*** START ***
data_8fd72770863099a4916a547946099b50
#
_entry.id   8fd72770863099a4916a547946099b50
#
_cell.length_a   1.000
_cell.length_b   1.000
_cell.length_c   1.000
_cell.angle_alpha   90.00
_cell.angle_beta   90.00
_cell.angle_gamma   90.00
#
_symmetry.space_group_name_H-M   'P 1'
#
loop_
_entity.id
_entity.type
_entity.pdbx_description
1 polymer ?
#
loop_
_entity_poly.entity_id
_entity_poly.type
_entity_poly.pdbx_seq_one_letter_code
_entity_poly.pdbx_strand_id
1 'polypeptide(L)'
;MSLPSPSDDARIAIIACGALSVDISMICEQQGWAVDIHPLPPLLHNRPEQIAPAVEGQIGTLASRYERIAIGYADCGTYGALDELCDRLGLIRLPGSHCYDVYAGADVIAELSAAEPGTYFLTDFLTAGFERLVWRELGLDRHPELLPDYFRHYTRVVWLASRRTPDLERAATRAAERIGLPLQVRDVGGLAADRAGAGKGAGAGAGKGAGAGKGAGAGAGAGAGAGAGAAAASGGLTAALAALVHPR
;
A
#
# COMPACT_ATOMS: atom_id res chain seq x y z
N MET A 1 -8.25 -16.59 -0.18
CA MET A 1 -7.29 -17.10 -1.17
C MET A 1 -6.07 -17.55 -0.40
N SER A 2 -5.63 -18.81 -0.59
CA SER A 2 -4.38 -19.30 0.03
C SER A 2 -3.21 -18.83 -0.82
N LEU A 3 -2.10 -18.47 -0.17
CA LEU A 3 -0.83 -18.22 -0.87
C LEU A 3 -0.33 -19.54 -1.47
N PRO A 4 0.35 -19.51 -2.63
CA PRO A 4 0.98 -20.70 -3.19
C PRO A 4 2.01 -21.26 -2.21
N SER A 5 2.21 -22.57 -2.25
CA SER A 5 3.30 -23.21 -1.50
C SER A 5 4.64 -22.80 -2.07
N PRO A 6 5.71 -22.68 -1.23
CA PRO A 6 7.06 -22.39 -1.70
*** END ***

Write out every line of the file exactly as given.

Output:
data_8fd72770863099a4916a547946099b50
#
_entry.id   8fd72770863099a4916a547946099b50
#
_cell.length_a   1.000
_cell.length_b   1.000
_cell.length_c   1.000
_cell.angle_alpha   90.00
_cell.angle_beta   90.00
_cell.angle_gamma   90.00
#
_symmetry.space_group_name_H-M   'P 1'
#
loop_
_entity.id
_entity.type
_entity.pdbx_description
1 polymer ?
#
loop_
_entity_poly.entity_id
_entity_poly.type
_entity_poly.pdbx_seq_one_letter_code
_entity_poly.pdbx_strand_id
1 'polypeptide(L)'
;MSLPSPSDDARIAIIACGALSVDISMICEQQGWAVDIHPLPPLLHNRPEQIAPAVEGQIGTLASRYERIAIGYADCGTYGALDELCDRLGLIRLPGSHCYDVYAGADVIAELSAAEPGTYFLTDFLTAGFERLVWRELGLDRHPELLPDYFRHYTRVVWLASRRTPDLERAATRAAERIGLPLQVRDVGGLAADRAGAGKGAGAGAGKGAGAGKGAGAGAGAGAGAGAGAAAASGGLTAALAALVHPR
;
A
#
# COMPACT_ATOMS: atom_id res chain seq x y z
N MET A 1 -8.25 -16.59 -0.18
CA MET A 1 -7.29 -17.10 -1.17
C MET A 1 -6.07 -17.55 -0.40
N SER A 2 -5.63 -18.81 -0.59
CA SER A 2 -4.38 -19.30 0.03
C SER A 2 -3.21 -18.83 -0.82
N LEU A 3 -2.10 -18.47 -0.17
CA LEU A 3 -0.83 -18.22 -0.87
C LEU A 3 -0.33 -19.54 -1.47
N PRO A 4 0.35 -19.51 -2.63
CA PRO A 4 0.98 -20.70 -3.19
C PRO A 4 2.01 -21.26 -2.21
N SER A 5 2.21 -22.57 -2.25
CA SER A 5 3.30 -23.21 -1.50
C SER A 5 4.64 -22.80 -2.07
N PRO A 6 5.71 -22.68 -1.23
CA PRO A 6 7.06 -22.39 -1.70